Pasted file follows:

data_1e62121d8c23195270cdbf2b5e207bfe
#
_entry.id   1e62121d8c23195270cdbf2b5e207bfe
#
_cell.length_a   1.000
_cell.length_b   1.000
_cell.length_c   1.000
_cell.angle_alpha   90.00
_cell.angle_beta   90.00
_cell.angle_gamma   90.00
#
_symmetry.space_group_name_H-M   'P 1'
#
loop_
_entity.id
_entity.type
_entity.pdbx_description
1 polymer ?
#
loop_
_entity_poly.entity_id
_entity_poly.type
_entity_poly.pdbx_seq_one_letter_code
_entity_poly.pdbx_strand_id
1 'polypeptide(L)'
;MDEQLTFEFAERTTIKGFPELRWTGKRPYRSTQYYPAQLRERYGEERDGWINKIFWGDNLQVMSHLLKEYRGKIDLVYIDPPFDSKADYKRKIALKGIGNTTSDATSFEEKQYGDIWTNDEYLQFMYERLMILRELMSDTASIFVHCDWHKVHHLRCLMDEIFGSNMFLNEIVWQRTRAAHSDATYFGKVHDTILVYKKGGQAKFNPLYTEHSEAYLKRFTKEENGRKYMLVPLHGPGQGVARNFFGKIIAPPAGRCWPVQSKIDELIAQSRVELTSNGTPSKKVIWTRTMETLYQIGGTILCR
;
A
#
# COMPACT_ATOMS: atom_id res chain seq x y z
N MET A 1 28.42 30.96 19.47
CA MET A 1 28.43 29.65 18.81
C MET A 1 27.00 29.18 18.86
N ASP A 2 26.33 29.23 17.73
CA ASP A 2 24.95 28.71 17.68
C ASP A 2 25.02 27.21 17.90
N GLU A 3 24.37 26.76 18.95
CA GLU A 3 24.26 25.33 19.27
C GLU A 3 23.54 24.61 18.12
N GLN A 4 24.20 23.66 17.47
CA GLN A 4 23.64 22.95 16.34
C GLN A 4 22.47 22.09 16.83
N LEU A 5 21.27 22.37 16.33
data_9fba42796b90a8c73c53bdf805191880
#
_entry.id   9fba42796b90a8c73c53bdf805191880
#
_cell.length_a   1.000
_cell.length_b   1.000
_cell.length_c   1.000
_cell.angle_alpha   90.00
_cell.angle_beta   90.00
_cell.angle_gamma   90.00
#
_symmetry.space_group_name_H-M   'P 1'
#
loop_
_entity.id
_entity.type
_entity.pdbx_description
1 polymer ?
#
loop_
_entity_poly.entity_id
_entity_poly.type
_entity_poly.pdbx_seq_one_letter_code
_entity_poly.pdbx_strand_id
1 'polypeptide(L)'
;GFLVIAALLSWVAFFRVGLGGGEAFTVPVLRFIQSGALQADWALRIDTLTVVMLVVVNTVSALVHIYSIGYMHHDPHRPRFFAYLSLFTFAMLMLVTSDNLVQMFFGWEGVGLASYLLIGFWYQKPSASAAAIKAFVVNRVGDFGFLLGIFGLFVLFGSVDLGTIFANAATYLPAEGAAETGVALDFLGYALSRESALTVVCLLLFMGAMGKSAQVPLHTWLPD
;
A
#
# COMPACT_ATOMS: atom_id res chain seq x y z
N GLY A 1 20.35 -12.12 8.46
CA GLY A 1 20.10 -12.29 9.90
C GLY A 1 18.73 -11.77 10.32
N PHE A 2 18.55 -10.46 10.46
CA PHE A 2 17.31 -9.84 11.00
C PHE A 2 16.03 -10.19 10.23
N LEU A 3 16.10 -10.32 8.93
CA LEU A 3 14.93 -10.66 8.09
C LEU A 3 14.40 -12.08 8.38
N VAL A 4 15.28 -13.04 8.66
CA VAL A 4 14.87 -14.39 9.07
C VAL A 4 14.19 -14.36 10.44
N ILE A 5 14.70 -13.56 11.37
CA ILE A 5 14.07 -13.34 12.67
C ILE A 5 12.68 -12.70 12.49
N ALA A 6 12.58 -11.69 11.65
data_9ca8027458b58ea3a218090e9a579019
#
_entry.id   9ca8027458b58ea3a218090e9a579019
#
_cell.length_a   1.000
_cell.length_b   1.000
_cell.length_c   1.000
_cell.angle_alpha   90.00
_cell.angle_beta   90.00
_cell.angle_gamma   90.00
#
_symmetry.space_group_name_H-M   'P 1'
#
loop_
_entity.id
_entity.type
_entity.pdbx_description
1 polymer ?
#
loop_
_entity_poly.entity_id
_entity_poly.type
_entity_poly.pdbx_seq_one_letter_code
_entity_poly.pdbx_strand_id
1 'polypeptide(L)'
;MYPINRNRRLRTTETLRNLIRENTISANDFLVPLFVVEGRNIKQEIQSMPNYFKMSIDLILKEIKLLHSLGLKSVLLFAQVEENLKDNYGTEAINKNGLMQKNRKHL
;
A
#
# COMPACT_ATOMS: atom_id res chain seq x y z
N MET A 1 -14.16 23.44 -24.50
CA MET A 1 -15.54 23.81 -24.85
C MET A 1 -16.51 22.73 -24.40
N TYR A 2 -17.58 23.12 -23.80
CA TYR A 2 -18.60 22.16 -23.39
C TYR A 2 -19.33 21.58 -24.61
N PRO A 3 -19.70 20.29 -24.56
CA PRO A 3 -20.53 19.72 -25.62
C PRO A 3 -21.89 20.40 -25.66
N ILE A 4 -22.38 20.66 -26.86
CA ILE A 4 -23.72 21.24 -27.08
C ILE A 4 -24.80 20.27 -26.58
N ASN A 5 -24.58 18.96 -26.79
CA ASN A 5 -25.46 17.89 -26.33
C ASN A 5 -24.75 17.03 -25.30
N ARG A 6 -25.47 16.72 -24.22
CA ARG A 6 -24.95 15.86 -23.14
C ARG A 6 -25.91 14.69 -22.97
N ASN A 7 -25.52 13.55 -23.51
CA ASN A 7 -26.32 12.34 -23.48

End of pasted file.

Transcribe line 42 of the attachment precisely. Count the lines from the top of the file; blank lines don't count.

C GLN A 4 22.47 22.09 16.83